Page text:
India : Sensex ends 157 pts down, but bears wary of helicopter money
MUMBAI : The Sensex continued to struggle around the 28,000 mark to finish lower on Friday even as benchmark indices gained on the week. The weakness in Indian equities was in line with the subdued mood in Asian markets.The Sensex closed at 28,051.86, down 156.76 points over its previous close, and the Nifty shed 27.80 points to close at 8,638.50. For the week, the Sensex rose 0.9 percent, and the Nifty by 1.1 percent.
About 1221 shares have advanced, 1462 shares declined, and 209 shares are unchanged.
The subject of intense debate among market players is how long the liquidity-fuelled upswing can continue, given the wide gap between fundamentals and stock valuations.
In a move that could further swell the tide of liquidity, Bank of Japan today pledged to increase its purchase of exchange traded funds, while keeping interest rates steady.
Despite the intermittent corrections, the widely held view is that global liquidity will continue to drive up stock prices across emerging markets in the short term.
“Liquidity will clearly continue to fuel the rally until the next big macro shock comes in but we have seen in all sorts of shocks being dealt quite deftly by the central banks and the asset markets continue to look the other side,” Pramod Gubbi of Ambit had told CNBC-TV18 on Thursday.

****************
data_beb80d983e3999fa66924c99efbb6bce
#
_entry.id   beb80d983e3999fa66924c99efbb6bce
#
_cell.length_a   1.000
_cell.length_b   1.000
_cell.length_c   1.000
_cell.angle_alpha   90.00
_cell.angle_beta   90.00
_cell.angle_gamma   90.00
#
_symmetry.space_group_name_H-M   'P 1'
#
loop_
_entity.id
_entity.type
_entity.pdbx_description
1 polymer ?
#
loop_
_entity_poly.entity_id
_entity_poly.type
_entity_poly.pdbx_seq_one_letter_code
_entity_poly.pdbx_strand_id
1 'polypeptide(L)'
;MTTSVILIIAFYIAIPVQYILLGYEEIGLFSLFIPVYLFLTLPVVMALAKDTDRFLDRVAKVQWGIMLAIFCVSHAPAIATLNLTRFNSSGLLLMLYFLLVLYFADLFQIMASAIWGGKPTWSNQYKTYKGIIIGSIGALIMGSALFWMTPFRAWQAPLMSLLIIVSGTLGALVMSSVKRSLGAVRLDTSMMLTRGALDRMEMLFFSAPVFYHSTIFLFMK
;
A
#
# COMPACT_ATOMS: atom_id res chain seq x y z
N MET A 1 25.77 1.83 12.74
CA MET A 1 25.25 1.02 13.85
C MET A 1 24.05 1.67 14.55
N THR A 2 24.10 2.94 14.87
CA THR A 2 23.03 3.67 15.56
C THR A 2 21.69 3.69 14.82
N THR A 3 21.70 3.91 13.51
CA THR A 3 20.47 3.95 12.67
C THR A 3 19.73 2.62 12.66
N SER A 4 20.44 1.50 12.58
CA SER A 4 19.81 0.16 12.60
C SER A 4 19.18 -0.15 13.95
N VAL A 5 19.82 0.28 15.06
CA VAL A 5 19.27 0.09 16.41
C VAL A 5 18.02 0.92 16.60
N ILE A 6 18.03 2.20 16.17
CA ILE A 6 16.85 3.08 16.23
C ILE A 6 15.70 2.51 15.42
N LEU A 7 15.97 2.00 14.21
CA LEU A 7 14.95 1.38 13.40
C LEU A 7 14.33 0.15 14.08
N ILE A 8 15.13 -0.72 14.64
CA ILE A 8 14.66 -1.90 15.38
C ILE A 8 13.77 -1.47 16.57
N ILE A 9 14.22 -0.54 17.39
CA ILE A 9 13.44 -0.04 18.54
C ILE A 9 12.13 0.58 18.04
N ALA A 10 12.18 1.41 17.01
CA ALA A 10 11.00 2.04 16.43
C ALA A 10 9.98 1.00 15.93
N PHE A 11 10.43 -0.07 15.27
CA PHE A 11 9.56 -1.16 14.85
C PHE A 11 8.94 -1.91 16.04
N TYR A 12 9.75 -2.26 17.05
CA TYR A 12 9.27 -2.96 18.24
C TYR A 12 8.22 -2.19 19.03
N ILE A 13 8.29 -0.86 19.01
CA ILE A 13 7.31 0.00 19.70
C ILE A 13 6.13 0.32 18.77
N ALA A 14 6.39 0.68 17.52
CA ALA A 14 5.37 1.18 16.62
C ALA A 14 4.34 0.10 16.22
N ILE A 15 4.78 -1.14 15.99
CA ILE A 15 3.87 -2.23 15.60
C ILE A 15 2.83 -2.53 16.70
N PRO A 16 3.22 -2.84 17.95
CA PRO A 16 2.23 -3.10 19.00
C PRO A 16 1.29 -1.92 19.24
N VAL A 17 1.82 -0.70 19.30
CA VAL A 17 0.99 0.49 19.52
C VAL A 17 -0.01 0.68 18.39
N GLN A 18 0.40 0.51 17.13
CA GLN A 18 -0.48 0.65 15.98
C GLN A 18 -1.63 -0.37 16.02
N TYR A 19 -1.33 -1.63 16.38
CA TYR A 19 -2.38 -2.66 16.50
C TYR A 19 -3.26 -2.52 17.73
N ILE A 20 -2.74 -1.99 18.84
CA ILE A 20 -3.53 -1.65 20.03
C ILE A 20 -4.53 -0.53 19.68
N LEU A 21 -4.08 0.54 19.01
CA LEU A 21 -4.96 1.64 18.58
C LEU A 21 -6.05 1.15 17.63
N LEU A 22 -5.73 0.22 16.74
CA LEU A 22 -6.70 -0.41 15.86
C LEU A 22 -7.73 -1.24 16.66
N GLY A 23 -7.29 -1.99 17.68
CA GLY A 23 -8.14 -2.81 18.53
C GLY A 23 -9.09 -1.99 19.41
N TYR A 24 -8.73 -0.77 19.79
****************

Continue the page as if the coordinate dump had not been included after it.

“There are quite a few events coming up later in the year which can feed those shocks but the question is can the central bank continue to deal with these by pumping in more and more liquidity,” he said.
Brokers say bears are wary of going short on the market as more liquidity measures—known in market parlance as helicopter money—could push stock prices higher.
Emerging markets has witnessed an inflow of USD 25 billion from foreign portfolio investors in this month so far, according to a report by Institute of International Finance.
And while many feel that India deserves the foreign capital flows it is getting, there are others who feel that the flows have nothing to do with fundamentals.
“Clearly valuations have become an issue we need to worry about and I would argue that this is not because the world has rediscovered India’s growth but it is just that there is a very strong wave of money coming into the emerging markets,” BoA Merrill Lynch’s Sanjay Mookim said in an interview to CNBC-TV18 today.
He says Nifty one year forward price earning multiple of 16-17 times was expensive relative to its long term average and the market could correct 12-15 percent if the Nifty PE multiple were to revert to its mean.
Auto, healthcare and utilities shares held ground while most other sectors were under pressure.
Big gainers included Dish TV, IIF, DCB Bank, CARE Ratings and Eicher Motors, which were up between 7-10 percent.
Among laggards, JP Associates, Religare, SPARC, GSFC and KPIT fell between 4-9 percent
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